Brown marmorated stink bug – adult (CC-BY 2.0 Katja Schulz)

Additional information and fact sheets for this insect have been posted by Ontario Ministry of Agriculture, Food, and Rural Development, and BC Ministry of Agriculture and Seafood. You can also check out our Insect of the Week page.

This insect is featured in our Field Crop and Forage Pests and their Natural Enemies Field Guide which is available for download from the Insect Field Guide page. 

Insect of the Week – Twospotted spider mite (Acarina: Tetranychus)

This week’s Insect of the Week is the twospotted spider mite. This tiny mite is 0.5 mm long and has eight legs. It has a greenish, yellowish to orange oval body with two dark spots on its abdomen. To the unaided eye, it looks like a small speck. they feed on corn, soybean, dry beans, alfalfa, vegetables and fruit.

These mites overwinter in protected sites as eggs, immatures or adults depending on food hosts and habitat. Immatures and adults move to emerging plant hosts in the spring. They create webbing on the underside of leaves where they puncture cells to feed on cell contents. This feeding causes stippling, yellowing or browning of the leaves. Leaves may dry and drop which can further reduce crop yields.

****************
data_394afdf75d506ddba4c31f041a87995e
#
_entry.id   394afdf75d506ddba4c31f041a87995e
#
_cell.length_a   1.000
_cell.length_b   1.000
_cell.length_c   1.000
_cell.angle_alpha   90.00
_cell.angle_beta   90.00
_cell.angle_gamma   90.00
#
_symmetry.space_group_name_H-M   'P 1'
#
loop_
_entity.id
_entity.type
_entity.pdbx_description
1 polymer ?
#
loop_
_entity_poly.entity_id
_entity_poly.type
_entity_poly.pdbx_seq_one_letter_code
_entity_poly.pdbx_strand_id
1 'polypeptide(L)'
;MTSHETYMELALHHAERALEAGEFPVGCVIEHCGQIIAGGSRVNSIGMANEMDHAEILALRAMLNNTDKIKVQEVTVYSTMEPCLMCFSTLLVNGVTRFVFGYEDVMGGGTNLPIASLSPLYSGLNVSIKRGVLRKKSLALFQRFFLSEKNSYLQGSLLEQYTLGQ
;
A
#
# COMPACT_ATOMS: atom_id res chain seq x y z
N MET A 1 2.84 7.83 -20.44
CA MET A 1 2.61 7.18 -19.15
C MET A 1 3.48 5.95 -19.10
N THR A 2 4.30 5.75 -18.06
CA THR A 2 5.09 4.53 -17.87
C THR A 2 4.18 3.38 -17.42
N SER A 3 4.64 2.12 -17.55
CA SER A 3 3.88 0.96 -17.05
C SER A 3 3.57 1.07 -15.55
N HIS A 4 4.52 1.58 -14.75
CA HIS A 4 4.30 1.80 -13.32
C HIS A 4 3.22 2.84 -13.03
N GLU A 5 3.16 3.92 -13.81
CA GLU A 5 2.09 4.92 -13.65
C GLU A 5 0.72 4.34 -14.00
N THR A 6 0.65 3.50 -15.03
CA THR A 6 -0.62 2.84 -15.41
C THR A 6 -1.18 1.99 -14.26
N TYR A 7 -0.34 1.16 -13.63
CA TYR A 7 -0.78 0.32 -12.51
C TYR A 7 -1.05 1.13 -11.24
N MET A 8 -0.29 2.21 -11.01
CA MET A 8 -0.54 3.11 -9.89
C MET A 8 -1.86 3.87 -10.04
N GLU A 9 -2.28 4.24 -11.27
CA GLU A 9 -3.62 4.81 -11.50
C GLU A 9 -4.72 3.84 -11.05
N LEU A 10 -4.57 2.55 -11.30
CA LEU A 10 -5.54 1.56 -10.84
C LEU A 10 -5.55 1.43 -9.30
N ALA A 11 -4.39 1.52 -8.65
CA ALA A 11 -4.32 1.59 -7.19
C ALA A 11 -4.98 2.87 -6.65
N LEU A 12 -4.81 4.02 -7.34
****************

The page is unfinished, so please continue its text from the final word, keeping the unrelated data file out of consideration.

Infestations start at the field edge and move inwards. Extended hot, dry conditions favour rapid population build up and exacerbate feeding injury.

For more information on the twospotted spider mite, check out our Insect of the Week page!

Twospotted spider mite – adult closeup
David Cappaert, Michigan State University, Bugwood.org
Twospotted spider mite – stippling damage on bean
Whitney Cranshaw, Colorado State University, Bugwood.org

Insect of the Week – Darksided cutworm

It’s spring, so it’s cutworm season. This week’s insect is the darksided cutworm. Mature larvae are hairless, greyish with a prominent white stripe on either side just above their legs. It is a climbing cutworm with feeding occurring at night. They have a broad host range including cereals, canola, corn, flax, sunflower, vegetables berry and tree fruits.

Find out more about the darksided cutworm at the Insect of the Week page.  Other important species include dingy, army, redbacked and pale western cutworms (See Insect of the Week: 2017 – May 1, 8, 15 and 29).

Darksided cutworm
Photocredit John Gavloski, Manitoba Ministry of Agriculture

In addition, Cutworm Pests of Crops on the Canadian Prairies – Identification and Management Field Guide was recently published (2017). This new handy manual has chapters on general biology, history of outbreaks, scouting techniques, natural enemies and general control options. The meat of the manual is descriptions of 24 cutworm species, their lifecycle, hosts, damage, monitoring and economic thresholds. To download a copy, go to the Cutworm Field Guide page.

Insect of the Week – Glassy cutworm